- The Constitutional Court has set aside an order of the Gauteng High Court in Pretoria, which declared a section of the Riotous Act unconstitutional and invalid.
- The Constitutional Court delivered the judgment on Friday morning.
- The EFF challenged the Act on the basis that it was apartheid legislation.
The Constitutional Court handed down judgment in a complex legal matter which will have important bearing on the National Prosecuting Authority's prosecution of EFF leader Julius Malema for allegedly inciting people to occupy land.
On Thursday, the apex court set aside an order of the Gauteng High Court in Pretoria, which declared the punishment regime of a section of the Riotous Assemblies Act unconstitutional and invalid.
Last year, the High Court found that the Riotous Assemblies Act was constitutionally invalid, to an extent that, "it requires someone found guilty of inciting others to commit a crime to be punished with the same severity as the person who actually committed the crime".
However, handing down judgment on Friday, Chief Justice Mogoeng Mogoeng, who penned the majority judgment, said the court held that the meaning of the word "liable" in section18(2)(b) of the Act, "does not connote absence of judicial discretion".
Mogoeng said: "The order of the Gauteng division of the High Court, Pretoria declaring sec 18(2)(b) of the Riotous Assemblies Act 17 of 1966 unconstitutional and invalid to the limited extent of dealing with sentence is set aside."
The court, in the majority judgment, also found that the, "criminalisation of inciting other to commit 'any offence' is overbroad and inconsistent with the right to freedom of expression in section 16(1) of the Constitution".
However, the minority judgment, "noted that the criminalisation of incitement is vital in the country's fight against the pervasive crime wave".
The chief justice also said, "Mr Julius Sello Malema and the Economic Freedom Fighters' prayer for an order declaring that the Trespass Act 6 of 1959 does not apply to unlawful occupiers under the prevention of illegal evictions from an unlawful occupation of Land Act 19 of 1998 is refused".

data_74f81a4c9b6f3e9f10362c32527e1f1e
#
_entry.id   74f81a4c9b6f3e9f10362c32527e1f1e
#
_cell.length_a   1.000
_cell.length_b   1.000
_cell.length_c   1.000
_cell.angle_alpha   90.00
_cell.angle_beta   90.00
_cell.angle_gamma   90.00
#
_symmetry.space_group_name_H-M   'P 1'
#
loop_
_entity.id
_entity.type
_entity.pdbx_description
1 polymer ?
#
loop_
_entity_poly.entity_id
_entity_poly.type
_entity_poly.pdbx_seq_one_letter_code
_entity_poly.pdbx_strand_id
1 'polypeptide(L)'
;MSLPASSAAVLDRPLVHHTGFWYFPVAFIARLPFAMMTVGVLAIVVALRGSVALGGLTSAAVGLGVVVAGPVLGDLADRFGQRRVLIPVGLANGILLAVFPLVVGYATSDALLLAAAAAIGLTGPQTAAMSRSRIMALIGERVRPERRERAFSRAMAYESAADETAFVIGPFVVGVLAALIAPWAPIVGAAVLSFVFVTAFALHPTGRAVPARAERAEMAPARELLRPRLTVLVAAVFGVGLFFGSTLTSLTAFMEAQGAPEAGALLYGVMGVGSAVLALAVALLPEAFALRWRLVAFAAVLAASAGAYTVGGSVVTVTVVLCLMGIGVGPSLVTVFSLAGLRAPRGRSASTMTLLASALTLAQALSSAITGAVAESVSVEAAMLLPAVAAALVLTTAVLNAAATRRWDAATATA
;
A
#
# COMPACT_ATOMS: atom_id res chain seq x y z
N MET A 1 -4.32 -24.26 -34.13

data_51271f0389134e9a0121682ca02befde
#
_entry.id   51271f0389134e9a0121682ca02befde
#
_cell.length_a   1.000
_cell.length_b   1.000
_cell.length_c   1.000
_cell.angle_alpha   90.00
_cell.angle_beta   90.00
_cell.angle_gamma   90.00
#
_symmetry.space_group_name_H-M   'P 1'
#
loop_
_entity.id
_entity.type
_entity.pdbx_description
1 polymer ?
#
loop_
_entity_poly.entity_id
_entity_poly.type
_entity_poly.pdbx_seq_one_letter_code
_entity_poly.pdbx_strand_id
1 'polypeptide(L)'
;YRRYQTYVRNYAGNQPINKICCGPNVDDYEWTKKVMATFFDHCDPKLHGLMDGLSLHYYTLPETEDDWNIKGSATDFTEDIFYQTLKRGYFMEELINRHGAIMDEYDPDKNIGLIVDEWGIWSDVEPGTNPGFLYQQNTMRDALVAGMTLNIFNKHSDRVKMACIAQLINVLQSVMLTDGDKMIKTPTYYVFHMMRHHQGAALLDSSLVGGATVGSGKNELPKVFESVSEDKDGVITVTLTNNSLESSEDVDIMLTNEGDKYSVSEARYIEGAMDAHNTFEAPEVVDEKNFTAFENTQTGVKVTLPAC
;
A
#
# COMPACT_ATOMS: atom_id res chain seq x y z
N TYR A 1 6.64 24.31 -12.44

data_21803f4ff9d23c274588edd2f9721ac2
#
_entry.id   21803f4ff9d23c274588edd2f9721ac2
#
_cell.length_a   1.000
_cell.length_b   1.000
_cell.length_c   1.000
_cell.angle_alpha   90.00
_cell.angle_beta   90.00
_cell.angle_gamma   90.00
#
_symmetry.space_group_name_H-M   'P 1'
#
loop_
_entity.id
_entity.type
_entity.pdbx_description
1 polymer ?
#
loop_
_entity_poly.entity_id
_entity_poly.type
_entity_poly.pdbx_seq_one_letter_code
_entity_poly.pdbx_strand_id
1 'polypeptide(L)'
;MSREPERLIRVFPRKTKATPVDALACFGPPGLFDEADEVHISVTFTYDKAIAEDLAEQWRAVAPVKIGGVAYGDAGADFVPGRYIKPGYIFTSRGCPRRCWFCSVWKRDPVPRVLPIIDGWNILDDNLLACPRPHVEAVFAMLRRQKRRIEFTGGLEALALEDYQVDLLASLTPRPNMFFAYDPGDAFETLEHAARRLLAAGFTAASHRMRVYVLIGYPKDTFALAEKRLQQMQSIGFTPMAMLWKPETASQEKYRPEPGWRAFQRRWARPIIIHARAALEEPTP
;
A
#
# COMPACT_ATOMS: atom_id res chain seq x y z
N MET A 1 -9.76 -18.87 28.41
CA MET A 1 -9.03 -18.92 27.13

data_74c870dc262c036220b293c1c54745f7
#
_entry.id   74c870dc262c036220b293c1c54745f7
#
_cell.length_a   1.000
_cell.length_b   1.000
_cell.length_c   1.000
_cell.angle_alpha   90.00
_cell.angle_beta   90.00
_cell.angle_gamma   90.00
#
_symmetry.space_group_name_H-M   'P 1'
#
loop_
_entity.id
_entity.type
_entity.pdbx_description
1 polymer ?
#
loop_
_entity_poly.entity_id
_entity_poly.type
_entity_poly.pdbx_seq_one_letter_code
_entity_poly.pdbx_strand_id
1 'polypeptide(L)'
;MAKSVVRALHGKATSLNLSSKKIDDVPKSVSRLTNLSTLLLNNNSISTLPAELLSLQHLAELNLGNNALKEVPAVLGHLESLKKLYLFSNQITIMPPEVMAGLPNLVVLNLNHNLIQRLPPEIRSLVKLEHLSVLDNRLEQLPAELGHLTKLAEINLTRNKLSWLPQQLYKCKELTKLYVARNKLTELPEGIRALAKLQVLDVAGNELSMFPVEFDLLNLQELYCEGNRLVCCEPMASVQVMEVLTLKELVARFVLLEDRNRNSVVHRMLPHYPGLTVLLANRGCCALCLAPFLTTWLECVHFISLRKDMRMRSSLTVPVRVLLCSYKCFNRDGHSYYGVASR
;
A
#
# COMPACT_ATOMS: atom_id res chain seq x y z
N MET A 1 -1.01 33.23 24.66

The operation of invalidity was suspended for a period of 24 months to enable Parliament to rectify the Constitutional defect.
The Chief Justice said during the period of suspension of the order of invalidity, section 18(2)(b) of the Riotous Assemblies Act should be read as, "...any person who incites, instigates, commands or procures any other person to commit any serious offence whether at common law or against a statute or a statutory regulation shall be guilty of an offence and liable on conviction to the punishment to which a person convicted of actually committing that offence would be liable".
In 2014 and 2016, Malema called on people to occupy vacant land. The National Prosecuting Authority (NPA) instituted charges against Malema under the same section of the Act.
The EFF and Malema then approached the High Court to set aside the NPA's decision to prosecute the party's leader.
They also sought to declare the section of the Act unconstitutional and to re-interpret the Trespass Act to mean that it is no longer a crime.
The EFF also challenged the Act on the basis that it was an apartheid legislation, which was enacted in response to the adoption of the Freedom Charter at the Congress of the People in 1955.
Advocate Tembeka Ngcukaitobi, on behalf of the EFF and Malema, argued earlier this year that the section of the Riot Act was out of place with South Africa's new Constitution.